Stylists at the time catered to stars’ insecurities. “The stylist is an outgrowth of the mean-girls culture,” Ms. Press observed. “Their very existence says of an actress, ‘I don’t trust my own instincts, or I have no instincts, or I can’t bear to read all the mean things people are going to say if my dress doesn’t deliver.’ ”

Sure, for most of us, no matter what we wear, our outfits will likely not be netting us a gig as the new face of Dior anytime soon, but I think there’s something in here that’s pretty universal. The need to (pause for barf-in-my-mouth) brand ourselves.

Gross, right? And yet. We all do it: Whether putting together the outfit that will convey precisely the image we want to project on any given occasion (competent yet creative for the job interview; smart yet sexy for the date; pulled together without trying to hard for the errands…), or editing the reality of our lives in order to present a carefully curated–some might say contrived–image for our imagined audiences to admire on Facebook, we’re all in the business of personal branding. And, as Barry Schwartz tells us in Undecided, it’s little wonder:

Nowadays, everything counts as a marker of who you are in a way that wasn’t true when there were fewer options. So just to give you one example: When all you could buy were Lee’s or Levi’s, then your jeans didn’t tell the world anything about who you were, because there was a huge variation in people, but there were only two kinds of jeans, you know? When there are two thousand kinds of jeans, now all of a sudden, you are what you wear… What this means is that [with] every decision, the stakes have gone up. It’s not just about jeans that fit; it’s about jeans that convey a certain image to the world of what kind of person you are. And if you see it that way, it’s not so shocking that people put so much time and effort into what seems like trivial decisions. Because they’re not trivial anymore.

Actually, it reminds me of a story of my own:

Last year, I was in New York for a book reading–an anthology to which I’d contributed an essay. And off I went, sporting an Outfit-with-a-capital-O. After all, I like clothes. And I spend more than enough time at home, alone save for my trusty laptop, ensconced in clothes that can most kindly be described as scrubs. And if people were going to be looking at me, I wanted to look good, dammit (and, you know, be comfortable–except for my baby toes). I was staying with the (wildly intelligent–and beautiful) woman who’d edited the book, and, while we were walking to the train, she–dressed decidedly down–told me how she feels like she has to dress that way in order to be perceived as a Serious Writer. You know, the kind who’s so busy being a Serious Writer she doesn’t have time for silly fashion. She said she even has a pair of fake glasses. (Even a Serious Writer has to accessorize!) The irony, of course, being that she loves clothes as much as I do. She was laughing about it, but I have to say, it kind of made me take note of what each of the other contributors wore that night, and what my choice of duds communicated about me. Fabulous and fashionable? Or literary lightweight?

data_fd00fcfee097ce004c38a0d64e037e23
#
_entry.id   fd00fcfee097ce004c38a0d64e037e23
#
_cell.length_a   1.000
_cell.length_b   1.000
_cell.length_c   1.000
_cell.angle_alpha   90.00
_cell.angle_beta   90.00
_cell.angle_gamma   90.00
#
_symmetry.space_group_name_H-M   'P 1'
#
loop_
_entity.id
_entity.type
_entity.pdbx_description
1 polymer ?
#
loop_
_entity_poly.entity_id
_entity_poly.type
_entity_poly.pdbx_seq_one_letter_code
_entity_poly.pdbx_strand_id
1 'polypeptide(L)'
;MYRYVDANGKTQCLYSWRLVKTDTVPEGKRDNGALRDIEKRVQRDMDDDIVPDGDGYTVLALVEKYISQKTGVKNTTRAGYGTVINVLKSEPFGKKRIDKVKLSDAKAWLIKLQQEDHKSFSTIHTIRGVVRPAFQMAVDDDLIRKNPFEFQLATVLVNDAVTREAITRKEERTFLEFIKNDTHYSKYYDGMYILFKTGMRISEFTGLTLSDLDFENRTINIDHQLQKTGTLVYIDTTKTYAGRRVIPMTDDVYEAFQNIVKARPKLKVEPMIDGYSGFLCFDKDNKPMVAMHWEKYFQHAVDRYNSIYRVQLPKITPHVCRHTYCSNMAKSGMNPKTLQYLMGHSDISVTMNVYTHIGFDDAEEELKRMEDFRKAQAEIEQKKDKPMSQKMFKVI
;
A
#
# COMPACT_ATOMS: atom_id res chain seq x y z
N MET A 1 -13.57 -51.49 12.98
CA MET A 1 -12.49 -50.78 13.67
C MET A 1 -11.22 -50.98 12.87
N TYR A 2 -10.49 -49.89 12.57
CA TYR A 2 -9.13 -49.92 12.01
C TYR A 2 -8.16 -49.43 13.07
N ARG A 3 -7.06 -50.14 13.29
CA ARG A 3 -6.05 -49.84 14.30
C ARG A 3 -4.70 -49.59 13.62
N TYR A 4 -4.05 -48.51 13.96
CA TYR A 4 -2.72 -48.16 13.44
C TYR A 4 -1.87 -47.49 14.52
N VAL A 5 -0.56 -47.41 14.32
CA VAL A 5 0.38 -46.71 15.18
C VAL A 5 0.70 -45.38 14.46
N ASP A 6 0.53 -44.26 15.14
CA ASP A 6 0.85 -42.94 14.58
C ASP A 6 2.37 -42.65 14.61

It all makes you wonder: is all this “personal branding” we’re doing serving yet another purpose? As with the actresses who employ professional stylists, is our brand–or, as we like to call it, our “iconic self“–a buffer in some way? The armor that protects us from those we fear will judge us? After all, in a world of endless options, of jeans for every political affiliation and body shape, sometimes, isn’t it easier to slap on a costume, play the role, be the brand, rather than hanging out our sloppy, indefinable self out there for all to see? Or doing the work of figuring out who she is in the first place?

But all of it surely comes at a cost. After all, what about the parts of ourselves that don’t fit neatly into our brand? Maybe a willingness to own our complex, dualistic, not always delightful but utterly human nature can make our choices a little bit clearer. If we let go of the need to fit ourselves into the brand, the image, the iconic self, maybe we’d have an easier time figuring out who we really are. Which in turn, might just make our decisions easier, not to mention more authentic. All of which might just make us happier. Think of it as You, 2.0.

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So I came across a post over at BNET the other day that suggests that our high school selves sometimes come back to kick us in the pocketbook when it comes to our careers.   According to business writer Jeff Haden, our professional lives are “like high school with money.” But what might have led to acceptance by the mean girls back in the day can actually be disastrous out in the business world.

He points out that the survival skills we learned when we were fifteen sometimes stick with us when we’re thirty – or beyond — and they rarely end well.  You can guess the ones: Looking to the wrong folks for advice; doing what everyone else is doing because, well, everyone else is doing it; making decisions based on the “shoulds”;  and caring far too much about what other people think.  All these patterns, he writes, can be roadblocks when it comes to building a professional life.

His point, in a nutshell:  For good or for ill, most of us got it wrong in high school.  And yet, old habits die hard.  All of which got us to pondering:  Do our high school selves mess with more than the corporate ladder?  Are our grown-up perceptions still colored by the girls we once were?

For many of us, life took an abrupt left turn once adolescence reared its awkward head. Maybe we were one of the cool kids. Maybe we were irretrievably dorky. In either case, we were filled with self doubt. Self-definition came in the form of how someone treated us at lunch or whether the phone rang that night. So silly. And yet.